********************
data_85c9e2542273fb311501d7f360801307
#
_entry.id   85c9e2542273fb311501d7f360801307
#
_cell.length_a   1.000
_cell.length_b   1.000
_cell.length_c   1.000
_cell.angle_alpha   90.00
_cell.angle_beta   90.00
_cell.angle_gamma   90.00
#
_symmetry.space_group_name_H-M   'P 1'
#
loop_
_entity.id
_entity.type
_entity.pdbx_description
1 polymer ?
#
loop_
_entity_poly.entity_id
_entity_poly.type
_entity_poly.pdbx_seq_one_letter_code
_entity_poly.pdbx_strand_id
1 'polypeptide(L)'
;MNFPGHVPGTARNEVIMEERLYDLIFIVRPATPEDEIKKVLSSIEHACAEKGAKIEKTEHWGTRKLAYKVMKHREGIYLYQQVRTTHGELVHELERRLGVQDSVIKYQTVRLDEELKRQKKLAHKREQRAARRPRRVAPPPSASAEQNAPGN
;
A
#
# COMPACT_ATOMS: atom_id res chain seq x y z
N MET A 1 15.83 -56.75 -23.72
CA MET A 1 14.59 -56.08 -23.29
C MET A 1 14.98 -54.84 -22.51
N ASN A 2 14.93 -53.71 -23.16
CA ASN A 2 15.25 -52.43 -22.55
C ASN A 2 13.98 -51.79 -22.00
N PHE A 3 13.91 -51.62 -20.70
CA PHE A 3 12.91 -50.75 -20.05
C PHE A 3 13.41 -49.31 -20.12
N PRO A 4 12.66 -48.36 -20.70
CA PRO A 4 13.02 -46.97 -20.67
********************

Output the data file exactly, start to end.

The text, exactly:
data_85c9e2542273fb311501d7f360801307
#
_entry.id   85c9e2542273fb311501d7f360801307
#
_cell.length_a   1.000
_cell.length_b   1.000
_cell.length_c   1.000
_cell.angle_alpha   90.00
_cell.angle_beta   90.00
_cell.angle_gamma   90.00
#
_symmetry.space_group_name_H-M   'P 1'
#
loop_
_entity.id
_entity.type
_entity.pdbx_description
1 polymer ?
#
loop_
_entity_poly.entity_id
_entity_poly.type
_entity_poly.pdbx_seq_one_letter_code
_entity_poly.pdbx_strand_id
1 'polypeptide(L)'
;MNFPGHVPGTARNEVIMEERLYDLIFIVRPATPEDEIKKVLSSIEHACAEKGAKIEKTEHWGTRKLAYKVMKHREGIYLYQQVRTTHGELVHELERRLGVQDSVIKYQTVRLDEELKRQKKLAHKREQRAARRPRRVAPPPSASAEQNAPGN
;
A
#
# COMPACT_ATOMS: atom_id res chain seq x y z
N MET A 1 15.83 -56.75 -23.72
CA MET A 1 14.59 -56.08 -23.29
C MET A 1 14.98 -54.84 -22.51
N ASN A 2 14.93 -53.71 -23.16
CA ASN A 2 15.25 -52.43 -22.55
C ASN A 2 13.98 -51.79 -22.00
N PHE A 3 13.91 -51.62 -20.70
CA PHE A 3 12.91 -50.75 -20.05
C PHE A 3 13.41 -49.31 -20.12
N PRO A 4 12.66 -48.36 -20.70
CA PRO A 4 13.02 -46.97 -20.67